Powell Keeps The Bond Bull Kicking

In a widely expected outcome, the Federal Reserve announced no change to the Fed funds rate but did leave open the possibility of a rate hike next year. Also, they committed to stopping “Quantitative Tightening (or Q.T.)” by the end of September.

The key language from yesterday’s announcement was:

Information received since the Federal Open Market Committee met in January indicates that the labor market remains strong but that growth of economic activity has slowed from its solid rate in the fourth quarter. Payroll employment was little changed in February, but job gains have been solid, on average, in recent months, and the unemployment rate has remained low.

Recent indicators point to slower growth of household spending and business fixed investment in the first quarter. On a 12-month basis, overall inflation has declined, largely as a result of lower energy prices; inflation for items other than food and energy remains near 2 percent. On balance, market-based measures of inflation compensation have remained low in recent months, and survey-based measures of longer-term inflation expectations are little changed.”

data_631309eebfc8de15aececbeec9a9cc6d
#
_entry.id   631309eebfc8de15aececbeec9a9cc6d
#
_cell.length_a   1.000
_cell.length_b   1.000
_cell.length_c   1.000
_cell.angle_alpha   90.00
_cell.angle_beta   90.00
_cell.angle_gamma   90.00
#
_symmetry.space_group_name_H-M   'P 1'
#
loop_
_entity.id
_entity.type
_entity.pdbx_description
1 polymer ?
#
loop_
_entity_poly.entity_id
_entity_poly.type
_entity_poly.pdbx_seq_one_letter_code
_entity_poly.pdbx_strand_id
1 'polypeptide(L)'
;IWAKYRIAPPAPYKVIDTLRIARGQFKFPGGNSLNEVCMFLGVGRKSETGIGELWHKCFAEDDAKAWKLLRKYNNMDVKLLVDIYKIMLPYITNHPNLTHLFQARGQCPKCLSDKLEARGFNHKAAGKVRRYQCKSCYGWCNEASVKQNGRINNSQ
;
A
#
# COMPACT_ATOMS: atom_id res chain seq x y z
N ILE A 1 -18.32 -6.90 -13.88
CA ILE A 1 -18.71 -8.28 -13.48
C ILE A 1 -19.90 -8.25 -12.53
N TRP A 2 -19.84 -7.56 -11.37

What is interesting is that despite the language that “all is okay with the economy,” the Fed has completely reversed course on monetary tightening by reducing the rate of balance sheet reductions in coming months and ending them entirely by September. At the same time, all but one future rate hike has disappeared, and the Fed discussed the economy might need easing in the near future. To wit, my colleague Michael Lebowitz posted the following Tweet after the Fed meeting:

This assessment of a weak economy is not good for corporate profitability or the stock market. However, it seems as if investors have already gotten the “message” despite consistent headline droning about the benefits of chasing equities. Over the last several years investors have continued to chase “safety” and “yield.” The chart below shows the cumulative flows of both ETF’s and Mutual Funds in equities and fixed income.

This chase for “yield” over “return” is also seen in the global investor positing report for March.